British Airways CEO Pessimistic On Open US Market
British Airways' chief executive Willie Walsh holds out little hope that the United States will open up its air travel market under US President-elect Barack Obama and a Democrat-controlled Congress.
European airlines had hoped the second stage of the US/EU Open Skies agreement, now under discussion, would force the United States to lift foreign ownership restrictions on its airlines by 2010, and open up domestic routes to overseas carriers.
President George W. Bush supported that goal, but US labor groups and Democrats have opposed the idea, fearing it would mean job losses for financially weak US airlines.
"I wouldn't be very optimistic about making significant progress," said British Airways CEO Willie Walsh, after a presentation to analysts and media in New York, when asked about Open Skies.
"I think it's very clear Obama has taken a strong line in relation to any change in the ownership and control regulations," said Walsh. "So at this point I would not be expecting any major progress to be made."
The first stage of the Open Skies accord, which took effect last year, allowed any carrier to operate from any point in Europe to any point in the United States and vice versa, and opened London's Heathrow Airport to all airlines.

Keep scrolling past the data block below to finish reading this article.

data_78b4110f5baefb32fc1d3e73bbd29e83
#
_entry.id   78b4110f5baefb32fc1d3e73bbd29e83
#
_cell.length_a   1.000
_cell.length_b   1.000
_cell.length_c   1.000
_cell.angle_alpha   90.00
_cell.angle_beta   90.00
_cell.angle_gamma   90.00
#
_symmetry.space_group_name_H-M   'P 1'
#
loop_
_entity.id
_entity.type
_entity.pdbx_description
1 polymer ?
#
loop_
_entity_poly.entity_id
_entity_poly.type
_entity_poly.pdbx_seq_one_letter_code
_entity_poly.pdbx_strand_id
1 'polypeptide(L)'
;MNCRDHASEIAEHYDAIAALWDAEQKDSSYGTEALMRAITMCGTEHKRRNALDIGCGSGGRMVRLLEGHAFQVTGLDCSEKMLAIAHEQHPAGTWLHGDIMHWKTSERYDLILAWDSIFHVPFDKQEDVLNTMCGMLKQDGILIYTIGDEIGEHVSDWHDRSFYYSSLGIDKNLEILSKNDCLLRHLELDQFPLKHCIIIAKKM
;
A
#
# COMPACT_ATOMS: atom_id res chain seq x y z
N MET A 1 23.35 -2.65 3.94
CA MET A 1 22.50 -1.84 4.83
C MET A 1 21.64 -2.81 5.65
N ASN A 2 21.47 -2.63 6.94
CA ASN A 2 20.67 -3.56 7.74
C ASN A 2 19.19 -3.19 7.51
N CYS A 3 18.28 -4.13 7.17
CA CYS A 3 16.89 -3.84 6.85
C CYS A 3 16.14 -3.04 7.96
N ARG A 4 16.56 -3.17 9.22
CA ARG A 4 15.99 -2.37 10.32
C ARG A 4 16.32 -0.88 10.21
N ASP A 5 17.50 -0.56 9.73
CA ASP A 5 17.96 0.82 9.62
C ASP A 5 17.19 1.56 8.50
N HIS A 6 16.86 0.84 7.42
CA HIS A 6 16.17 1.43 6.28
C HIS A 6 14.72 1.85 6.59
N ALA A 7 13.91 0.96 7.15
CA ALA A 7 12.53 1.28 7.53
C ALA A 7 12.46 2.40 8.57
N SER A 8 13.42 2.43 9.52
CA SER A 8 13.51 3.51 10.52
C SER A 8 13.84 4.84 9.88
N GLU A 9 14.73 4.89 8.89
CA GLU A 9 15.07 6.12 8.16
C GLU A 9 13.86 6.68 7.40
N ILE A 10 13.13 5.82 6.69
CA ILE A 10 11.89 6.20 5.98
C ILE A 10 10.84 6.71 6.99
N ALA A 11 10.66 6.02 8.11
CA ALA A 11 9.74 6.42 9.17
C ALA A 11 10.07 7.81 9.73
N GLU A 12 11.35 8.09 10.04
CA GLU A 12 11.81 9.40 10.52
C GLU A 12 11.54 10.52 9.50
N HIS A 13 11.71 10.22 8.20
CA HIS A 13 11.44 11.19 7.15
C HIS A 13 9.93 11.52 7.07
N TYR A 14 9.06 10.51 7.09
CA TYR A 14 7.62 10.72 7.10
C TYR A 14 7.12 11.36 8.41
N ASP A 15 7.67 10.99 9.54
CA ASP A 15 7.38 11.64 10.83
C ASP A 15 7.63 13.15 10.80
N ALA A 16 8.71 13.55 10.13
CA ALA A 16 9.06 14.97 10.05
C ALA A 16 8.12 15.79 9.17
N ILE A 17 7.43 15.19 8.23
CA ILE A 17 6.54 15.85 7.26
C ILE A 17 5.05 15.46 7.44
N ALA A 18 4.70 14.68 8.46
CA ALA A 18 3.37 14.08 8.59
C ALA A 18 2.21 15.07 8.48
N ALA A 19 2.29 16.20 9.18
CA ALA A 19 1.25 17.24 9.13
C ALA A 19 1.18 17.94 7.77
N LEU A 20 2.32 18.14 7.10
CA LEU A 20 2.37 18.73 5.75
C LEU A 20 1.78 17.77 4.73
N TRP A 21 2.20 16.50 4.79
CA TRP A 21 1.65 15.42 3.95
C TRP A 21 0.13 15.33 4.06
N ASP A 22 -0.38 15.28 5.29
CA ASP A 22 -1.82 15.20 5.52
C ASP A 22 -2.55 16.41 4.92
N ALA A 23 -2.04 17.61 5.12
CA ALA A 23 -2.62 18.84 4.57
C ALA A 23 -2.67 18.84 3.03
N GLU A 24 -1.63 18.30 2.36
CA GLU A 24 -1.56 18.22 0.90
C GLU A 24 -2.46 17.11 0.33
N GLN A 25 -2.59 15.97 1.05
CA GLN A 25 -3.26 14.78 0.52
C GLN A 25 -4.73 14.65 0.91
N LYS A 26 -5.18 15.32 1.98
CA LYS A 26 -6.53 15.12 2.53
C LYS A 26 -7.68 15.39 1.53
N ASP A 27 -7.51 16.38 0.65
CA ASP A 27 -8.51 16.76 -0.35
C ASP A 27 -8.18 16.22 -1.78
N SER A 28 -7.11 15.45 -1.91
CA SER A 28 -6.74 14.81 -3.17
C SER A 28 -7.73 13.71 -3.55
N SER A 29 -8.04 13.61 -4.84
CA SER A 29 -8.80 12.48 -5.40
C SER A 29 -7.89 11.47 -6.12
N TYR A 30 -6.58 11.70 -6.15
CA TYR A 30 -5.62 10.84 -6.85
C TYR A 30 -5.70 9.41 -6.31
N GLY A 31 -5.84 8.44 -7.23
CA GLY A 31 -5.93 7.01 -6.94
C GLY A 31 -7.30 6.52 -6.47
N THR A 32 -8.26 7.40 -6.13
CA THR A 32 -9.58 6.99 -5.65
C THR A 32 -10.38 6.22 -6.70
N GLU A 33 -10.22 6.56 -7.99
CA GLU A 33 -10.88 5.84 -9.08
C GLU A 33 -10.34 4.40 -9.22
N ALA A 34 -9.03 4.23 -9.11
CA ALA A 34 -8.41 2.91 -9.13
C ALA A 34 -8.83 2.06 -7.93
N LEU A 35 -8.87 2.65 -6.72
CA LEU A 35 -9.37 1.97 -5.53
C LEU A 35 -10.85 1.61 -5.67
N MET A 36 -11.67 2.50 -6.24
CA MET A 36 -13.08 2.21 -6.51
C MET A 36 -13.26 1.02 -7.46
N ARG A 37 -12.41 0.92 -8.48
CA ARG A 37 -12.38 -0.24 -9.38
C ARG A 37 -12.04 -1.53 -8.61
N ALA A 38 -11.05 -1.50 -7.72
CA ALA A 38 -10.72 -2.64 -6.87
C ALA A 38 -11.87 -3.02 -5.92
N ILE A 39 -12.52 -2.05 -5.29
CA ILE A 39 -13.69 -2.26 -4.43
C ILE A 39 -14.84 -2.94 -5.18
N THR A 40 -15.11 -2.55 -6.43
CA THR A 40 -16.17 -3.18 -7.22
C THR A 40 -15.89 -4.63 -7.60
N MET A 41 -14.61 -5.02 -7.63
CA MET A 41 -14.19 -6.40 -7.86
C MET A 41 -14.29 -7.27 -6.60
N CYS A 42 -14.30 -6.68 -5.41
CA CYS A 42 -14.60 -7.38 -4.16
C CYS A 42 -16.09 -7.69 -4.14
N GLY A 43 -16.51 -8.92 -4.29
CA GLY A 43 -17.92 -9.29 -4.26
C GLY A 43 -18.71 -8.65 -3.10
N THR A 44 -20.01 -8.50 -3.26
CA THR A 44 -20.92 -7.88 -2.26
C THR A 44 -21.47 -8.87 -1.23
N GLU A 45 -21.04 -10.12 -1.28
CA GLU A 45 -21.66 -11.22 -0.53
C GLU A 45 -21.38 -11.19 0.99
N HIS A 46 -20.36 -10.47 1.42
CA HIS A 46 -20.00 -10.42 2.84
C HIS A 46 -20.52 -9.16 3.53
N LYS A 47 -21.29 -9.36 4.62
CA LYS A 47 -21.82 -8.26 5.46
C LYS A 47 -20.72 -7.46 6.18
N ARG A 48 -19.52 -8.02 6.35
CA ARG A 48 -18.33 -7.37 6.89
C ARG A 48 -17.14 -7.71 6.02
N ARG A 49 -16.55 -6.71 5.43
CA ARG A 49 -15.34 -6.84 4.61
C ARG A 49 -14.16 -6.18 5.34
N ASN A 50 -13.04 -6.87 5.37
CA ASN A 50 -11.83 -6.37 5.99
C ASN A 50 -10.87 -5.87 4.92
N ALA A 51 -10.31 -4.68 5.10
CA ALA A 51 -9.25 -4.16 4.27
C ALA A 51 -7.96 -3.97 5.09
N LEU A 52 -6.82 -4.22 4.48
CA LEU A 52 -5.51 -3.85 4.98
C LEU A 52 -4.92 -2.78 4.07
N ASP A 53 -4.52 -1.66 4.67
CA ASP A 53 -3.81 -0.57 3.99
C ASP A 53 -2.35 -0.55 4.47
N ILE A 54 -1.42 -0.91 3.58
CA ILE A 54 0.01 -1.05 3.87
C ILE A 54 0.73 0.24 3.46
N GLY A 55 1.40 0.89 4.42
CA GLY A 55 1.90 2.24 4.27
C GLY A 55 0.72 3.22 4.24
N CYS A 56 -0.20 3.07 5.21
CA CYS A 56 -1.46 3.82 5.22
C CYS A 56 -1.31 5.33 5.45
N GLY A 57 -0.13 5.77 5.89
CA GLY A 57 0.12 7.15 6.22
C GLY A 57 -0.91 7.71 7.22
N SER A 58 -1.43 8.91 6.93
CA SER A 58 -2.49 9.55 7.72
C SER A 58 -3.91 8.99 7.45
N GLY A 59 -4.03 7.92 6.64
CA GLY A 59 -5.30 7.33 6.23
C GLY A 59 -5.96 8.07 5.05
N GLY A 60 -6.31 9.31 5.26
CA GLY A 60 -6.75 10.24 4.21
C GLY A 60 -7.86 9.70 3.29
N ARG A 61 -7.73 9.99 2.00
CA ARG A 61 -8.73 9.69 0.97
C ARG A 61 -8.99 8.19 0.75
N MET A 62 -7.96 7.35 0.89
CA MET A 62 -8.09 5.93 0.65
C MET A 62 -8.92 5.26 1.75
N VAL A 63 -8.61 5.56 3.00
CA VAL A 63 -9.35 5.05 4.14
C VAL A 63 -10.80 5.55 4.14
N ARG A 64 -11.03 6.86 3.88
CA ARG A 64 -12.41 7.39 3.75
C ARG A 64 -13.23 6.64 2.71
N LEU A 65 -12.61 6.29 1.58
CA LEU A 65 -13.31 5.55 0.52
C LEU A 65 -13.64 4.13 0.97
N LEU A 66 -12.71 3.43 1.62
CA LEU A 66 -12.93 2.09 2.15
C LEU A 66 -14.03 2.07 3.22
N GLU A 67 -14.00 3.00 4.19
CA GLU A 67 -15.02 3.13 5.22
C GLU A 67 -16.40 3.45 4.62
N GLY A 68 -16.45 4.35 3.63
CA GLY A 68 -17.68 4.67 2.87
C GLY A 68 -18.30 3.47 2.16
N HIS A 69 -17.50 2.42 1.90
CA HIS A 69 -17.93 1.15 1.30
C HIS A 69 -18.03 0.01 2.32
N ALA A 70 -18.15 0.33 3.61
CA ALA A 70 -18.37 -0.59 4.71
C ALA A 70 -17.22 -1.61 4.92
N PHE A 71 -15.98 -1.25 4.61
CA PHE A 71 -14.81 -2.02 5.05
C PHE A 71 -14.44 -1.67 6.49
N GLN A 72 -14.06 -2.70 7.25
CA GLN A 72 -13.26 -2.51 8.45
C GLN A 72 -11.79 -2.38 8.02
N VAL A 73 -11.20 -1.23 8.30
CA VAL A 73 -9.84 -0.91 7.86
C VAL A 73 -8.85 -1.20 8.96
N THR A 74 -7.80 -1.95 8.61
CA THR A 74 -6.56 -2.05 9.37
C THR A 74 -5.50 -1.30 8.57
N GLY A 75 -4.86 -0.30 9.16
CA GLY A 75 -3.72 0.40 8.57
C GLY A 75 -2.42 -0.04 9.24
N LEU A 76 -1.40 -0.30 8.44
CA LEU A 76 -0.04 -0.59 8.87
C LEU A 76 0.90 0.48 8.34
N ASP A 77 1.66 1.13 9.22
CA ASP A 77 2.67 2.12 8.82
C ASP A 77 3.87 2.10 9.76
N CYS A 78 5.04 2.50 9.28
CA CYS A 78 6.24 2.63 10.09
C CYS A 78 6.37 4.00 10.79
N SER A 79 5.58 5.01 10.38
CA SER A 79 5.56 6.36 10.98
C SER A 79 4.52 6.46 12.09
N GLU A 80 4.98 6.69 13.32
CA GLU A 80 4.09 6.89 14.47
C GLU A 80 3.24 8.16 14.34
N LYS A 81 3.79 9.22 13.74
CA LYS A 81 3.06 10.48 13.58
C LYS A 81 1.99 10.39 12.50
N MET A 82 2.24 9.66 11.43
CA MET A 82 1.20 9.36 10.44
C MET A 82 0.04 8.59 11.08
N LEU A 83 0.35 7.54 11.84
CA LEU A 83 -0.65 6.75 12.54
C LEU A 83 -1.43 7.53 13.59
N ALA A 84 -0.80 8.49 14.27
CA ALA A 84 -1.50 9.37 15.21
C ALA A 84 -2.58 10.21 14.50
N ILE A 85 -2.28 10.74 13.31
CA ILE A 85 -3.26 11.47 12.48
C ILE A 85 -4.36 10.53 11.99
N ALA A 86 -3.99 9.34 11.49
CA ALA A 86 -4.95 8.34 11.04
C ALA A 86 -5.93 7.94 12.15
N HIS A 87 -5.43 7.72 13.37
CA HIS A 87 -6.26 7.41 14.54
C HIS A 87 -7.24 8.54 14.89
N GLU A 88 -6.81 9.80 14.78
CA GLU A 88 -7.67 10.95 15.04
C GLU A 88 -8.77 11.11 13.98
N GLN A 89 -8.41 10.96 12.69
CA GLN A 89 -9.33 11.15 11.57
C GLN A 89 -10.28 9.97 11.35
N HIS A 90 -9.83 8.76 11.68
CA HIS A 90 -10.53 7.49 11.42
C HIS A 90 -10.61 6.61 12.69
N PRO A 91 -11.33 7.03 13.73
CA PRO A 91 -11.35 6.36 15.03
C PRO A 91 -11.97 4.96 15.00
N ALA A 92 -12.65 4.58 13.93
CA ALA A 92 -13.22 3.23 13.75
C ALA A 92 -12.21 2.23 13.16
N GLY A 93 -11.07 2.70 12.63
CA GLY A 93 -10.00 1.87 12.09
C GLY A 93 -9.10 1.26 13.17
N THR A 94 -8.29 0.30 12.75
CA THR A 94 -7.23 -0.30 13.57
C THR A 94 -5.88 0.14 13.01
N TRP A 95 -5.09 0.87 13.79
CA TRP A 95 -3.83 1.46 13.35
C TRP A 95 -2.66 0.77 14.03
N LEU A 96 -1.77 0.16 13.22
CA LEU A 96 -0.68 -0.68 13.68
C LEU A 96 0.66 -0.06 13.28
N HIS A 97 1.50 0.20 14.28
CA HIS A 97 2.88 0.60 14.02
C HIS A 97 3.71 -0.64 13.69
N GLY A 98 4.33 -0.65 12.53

Despite pressure from the Bush administration, Congress has resisted moves to lift the 25 percent cap on foreign ownership in US airlines.
Given those restrictions, British Airways has focused instead on a plan to co-operate with American Airlines on transatlantic flights, although the plan has not yet received approval from US antitrust regulators.
The upcoming change in administration was "neutral" to British Airways' antitrust immunity application, Walsh said.
Walsh was also pessimistic about the state of the global economy, saying the "eye of the storm" was still ahead.
"Economic conditions will remain poor for 18 to 24 months, and consumer confidence in key markets will probably continue to decline," said Walsh. "I don't think we've seen the full effect of job losses yet in some of the major economies."
He said the falling price of oil might mitigate some of the pain, and British Airways was protected by its strong position at Heathrow, one of the world's busiest airports.
He also expects capacity to be taken out of the air travel market as more competitors go out of business, on top of the dozen or so carriers which have exited the business this year.
"How many airlines will fail between now and next winter?" asked Walsh. "I suspect there will be quite a few. That may deal with the necessary capacity reduction that the industry needs to take."
However, he said that his airline had "limited visibility" about trends next year, given the economic turmoil and volatile fuel prices.